The sportswear company Puma is the main sponsor of the Israel Football Association (IFA), which includes six football teams based in Israel’s illegal settlements in the West Bank.
It is the only major international company to sponsor the IFA, having replaced Adidas when it pulled out in 2018.
In 2019, over 200 Palestinian football teams wrote a letter to Puma, calling on it to end its sponsorship, pointing out that it is lending legitimacy to the settlements and to Israeli human rights abuses.
These include abuses of Palestinian footballers who have been killed, denied travel permits meaning that tournaments have been canceled and, in 2012, Israeli jets destroyed the Palestinian Football Stadium. Between 2009 and 2012 Palestinian striker Mahmoud Al Sarsak was held without charge in Israeli jails.
Israeli authorities accused him of terrorism, but couldn’t supply any evidence, and many believe that he was targeted simply for being a footballer. He was tortured, and only released after a 3-month hunger strike and an international campaign.
The campaign against Puma
Shortly after the football teams’ letter to Puma was published, activists occupied a Puma outlet in Manchester. The live stream of the event was watched over a million times, and inspired other actions across the UK and the world, with coordination from the Boycott Divestment and Sanctions movement.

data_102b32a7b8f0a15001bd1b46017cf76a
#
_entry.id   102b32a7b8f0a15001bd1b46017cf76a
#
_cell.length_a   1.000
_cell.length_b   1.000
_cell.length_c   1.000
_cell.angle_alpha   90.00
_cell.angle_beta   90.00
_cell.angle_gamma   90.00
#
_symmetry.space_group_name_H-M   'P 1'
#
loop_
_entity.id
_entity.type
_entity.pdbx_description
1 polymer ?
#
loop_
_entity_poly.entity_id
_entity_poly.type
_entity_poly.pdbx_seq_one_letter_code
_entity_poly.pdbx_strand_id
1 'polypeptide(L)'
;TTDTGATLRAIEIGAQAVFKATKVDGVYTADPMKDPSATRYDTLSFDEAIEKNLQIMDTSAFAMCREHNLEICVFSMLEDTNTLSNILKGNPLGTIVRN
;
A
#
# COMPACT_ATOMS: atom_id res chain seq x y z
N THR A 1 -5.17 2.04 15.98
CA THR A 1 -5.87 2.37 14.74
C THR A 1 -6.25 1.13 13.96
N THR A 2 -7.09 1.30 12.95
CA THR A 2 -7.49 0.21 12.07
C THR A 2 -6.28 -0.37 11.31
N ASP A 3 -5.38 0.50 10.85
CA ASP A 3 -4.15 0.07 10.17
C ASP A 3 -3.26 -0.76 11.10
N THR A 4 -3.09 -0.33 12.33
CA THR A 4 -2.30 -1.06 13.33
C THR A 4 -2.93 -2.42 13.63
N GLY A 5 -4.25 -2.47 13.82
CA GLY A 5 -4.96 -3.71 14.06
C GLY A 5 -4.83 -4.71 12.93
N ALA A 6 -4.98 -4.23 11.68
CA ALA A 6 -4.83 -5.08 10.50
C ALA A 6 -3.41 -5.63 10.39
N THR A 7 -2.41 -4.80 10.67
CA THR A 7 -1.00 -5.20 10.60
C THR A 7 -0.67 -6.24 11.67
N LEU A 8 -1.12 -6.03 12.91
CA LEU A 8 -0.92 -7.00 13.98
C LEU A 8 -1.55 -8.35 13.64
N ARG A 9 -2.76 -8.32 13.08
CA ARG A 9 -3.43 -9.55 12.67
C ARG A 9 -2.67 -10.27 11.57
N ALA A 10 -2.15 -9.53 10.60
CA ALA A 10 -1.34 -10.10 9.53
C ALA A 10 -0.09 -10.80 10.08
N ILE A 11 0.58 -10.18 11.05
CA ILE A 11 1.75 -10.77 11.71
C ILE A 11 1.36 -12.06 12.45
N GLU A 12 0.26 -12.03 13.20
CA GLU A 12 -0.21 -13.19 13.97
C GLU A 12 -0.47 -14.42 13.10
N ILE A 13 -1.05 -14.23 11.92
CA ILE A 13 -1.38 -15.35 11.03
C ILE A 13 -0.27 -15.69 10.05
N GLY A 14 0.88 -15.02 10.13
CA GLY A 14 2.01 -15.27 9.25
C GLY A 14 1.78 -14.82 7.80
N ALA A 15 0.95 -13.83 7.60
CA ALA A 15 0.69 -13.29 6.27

June 15th, 2019 was the first international day of action, with over 50 actions in 20 countries. Activists in the UK occupied Puma stores, outlets, and offices and tweeted under the hashtag #BoycottPuma.
Over 10 prominent football teams in the UK have sponsorship deals with Puma. But after a targeted campaign by UK and international activists, Liverpool and Chester FCs did not renew their contracts with Puma.
Lockdown hasn’t stopped the campaign. May 4th was the Puma Annual General Meeting and the third international day of action. The UK Palestine Solidarity Campaign encouraged hundreds to phone jam the Puma HQ, and tens of thousands of emails were sent in. Social media actions happened around the world.
In a chance encounter with an activist, a Puma attorney recently admitted, “you’re making our lives miserable.”
The mobilisation has echoed the successful consumer and sporting boycotts of apartheid South Africa in the 70s and 80s, which showed their power to tackle systems of oppression and apartheid and to bring about real change.
Efforts to end complicity with Israel’s oppressive regime will continue to grow until Israel respects international law and Palestinians are granted their rights.
Huda Ammori is a British human rights activist and campaigner with Palestinian and Iraqi heritage. She is a leading voice in the UK-Palestine solidarity movement and recently launched Apartheid Off Campus, a new project rallying to challenge university ties with unethical companies.